You can also add oregano but I find dried oregano makes my food taste dusty (anyone else find this?) so I use it sparingly or not at all.  It is quite nice fresh but even brand new dried oregano is not my thing.

A Visit to Star Nursery

This is a great outing for kids, we went to Star Nursery this weekend (go early, it is warming up fast and it gets busy there as well).  They have a small fish and turtle pond and you get to pull your kids and purchases around in a red wagon.  They love it!

We planted garlic, carrots, tomatoes (better boy, early girl, and cherry varieties – this article suggested some but we had luck with early girl last year), pumpkin, snap pea, strawberries (two varieties), cilantro, basil, dill, parsley, and apple mint.  We also planted two flowering plants (cassias) and a nectarine and peach tree.  I love fruit trees, we have a pomegranate working along already and a large fig tree.  You can see the peach tree blossom in the shot above with the nectarine we bought behind it.  I also splurged (ok, it was $3.99 and we had a 20% off coupon off the back of the water authority 2011 calendar) on a kneeling pad so I can kneel on it for weeding.  It is awesome!  Oh, and a pair of gardening gloves so that I can work with R watching me and grab him with clean hands if he suddenly wants to be picked up.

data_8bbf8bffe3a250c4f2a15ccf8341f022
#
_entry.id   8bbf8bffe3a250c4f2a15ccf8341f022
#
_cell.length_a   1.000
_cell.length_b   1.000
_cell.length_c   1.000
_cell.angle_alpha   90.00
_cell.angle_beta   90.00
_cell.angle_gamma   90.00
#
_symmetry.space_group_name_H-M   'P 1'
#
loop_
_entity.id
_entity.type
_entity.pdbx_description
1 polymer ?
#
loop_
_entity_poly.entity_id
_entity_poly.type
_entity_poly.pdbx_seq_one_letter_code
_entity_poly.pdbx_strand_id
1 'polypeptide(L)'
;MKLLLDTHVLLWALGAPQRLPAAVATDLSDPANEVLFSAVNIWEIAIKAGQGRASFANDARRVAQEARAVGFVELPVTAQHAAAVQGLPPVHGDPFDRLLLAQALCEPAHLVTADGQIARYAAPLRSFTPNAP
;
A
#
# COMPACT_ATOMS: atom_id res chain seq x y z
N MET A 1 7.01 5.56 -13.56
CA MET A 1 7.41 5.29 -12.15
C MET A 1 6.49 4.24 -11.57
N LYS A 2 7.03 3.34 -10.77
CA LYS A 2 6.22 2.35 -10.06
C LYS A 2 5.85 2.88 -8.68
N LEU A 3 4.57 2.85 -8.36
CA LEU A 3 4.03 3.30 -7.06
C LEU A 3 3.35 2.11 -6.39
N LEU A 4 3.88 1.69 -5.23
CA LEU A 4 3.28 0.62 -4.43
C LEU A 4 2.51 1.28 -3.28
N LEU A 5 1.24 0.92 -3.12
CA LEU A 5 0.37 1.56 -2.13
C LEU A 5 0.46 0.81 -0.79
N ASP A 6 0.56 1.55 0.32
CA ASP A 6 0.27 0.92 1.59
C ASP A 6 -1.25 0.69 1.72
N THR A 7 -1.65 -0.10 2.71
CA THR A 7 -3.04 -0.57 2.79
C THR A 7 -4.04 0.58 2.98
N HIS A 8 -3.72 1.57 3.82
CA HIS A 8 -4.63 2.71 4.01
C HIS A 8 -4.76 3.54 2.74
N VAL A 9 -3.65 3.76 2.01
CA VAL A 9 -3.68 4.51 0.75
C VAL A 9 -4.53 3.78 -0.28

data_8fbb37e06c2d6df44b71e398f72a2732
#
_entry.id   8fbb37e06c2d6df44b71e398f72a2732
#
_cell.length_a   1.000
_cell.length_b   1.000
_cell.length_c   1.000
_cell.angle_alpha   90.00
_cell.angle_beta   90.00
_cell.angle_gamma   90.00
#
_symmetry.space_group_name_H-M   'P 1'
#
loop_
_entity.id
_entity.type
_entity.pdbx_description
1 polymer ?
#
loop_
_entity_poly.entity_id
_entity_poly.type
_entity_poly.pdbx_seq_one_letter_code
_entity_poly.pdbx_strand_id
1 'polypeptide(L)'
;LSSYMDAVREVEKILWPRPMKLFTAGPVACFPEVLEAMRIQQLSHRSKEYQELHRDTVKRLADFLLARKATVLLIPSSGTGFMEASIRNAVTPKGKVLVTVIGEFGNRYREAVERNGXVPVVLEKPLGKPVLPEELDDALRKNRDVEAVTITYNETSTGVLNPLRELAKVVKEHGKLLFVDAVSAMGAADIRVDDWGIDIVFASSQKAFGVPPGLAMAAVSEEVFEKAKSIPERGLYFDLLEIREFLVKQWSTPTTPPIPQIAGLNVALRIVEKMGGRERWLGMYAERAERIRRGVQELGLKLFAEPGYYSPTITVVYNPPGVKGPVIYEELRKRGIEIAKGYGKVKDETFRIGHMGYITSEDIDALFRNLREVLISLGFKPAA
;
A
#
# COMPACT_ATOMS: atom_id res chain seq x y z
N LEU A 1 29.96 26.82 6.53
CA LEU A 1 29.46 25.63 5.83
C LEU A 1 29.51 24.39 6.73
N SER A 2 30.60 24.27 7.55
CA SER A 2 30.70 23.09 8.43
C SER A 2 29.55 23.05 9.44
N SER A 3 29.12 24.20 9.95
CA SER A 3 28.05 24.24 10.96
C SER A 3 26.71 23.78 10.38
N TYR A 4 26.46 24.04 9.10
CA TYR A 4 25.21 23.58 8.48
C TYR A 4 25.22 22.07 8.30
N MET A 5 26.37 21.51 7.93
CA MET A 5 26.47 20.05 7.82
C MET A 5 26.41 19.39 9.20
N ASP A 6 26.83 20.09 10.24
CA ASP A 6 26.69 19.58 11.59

I put the herbs in a container but if one of them takes over I’ll do some moving around.  Won’t it be great if I can just grab a handful when I’m cooking?  I had luck with mint last year and basil the year before that.  Here’s hoping!

We also took the kids out in the bike trailer to the park and had a great time.  R actually fell asleep both ways and we got some good family exercise in.  I love my new bike, my husband got it for my birthday and it is a Specialized Ariel (not the same model, mine is blue but maybe bike shops have a different selection?).  The shop in boulder city gave us 10% off which really helped and I found a helmet at Costco this past week.

I will take some pictures of the tomatoes, etc. once I am done putting the mulch down around them.  The article I linked to above said to pick varieties that mature in 70 days or less because you don’t want to hit the high heat.  Then you can encourage fruiting again later in summer for another crop but at above 90 degrees the flowers will fall from the tomatoes so you have to plant now and buy the bigger plants, not the little 6 packs.  Of course if I planned better I could have started my own seedlings for cheaper on the porch a while back but I don’t have that much time.

I love spring!

Vegetable and Bean Soup Recipe

(Shared on the 4/8/11 Allergy Friendly Friday page at Cybele Pascal’s blog, check it out for great ideas and recipes!)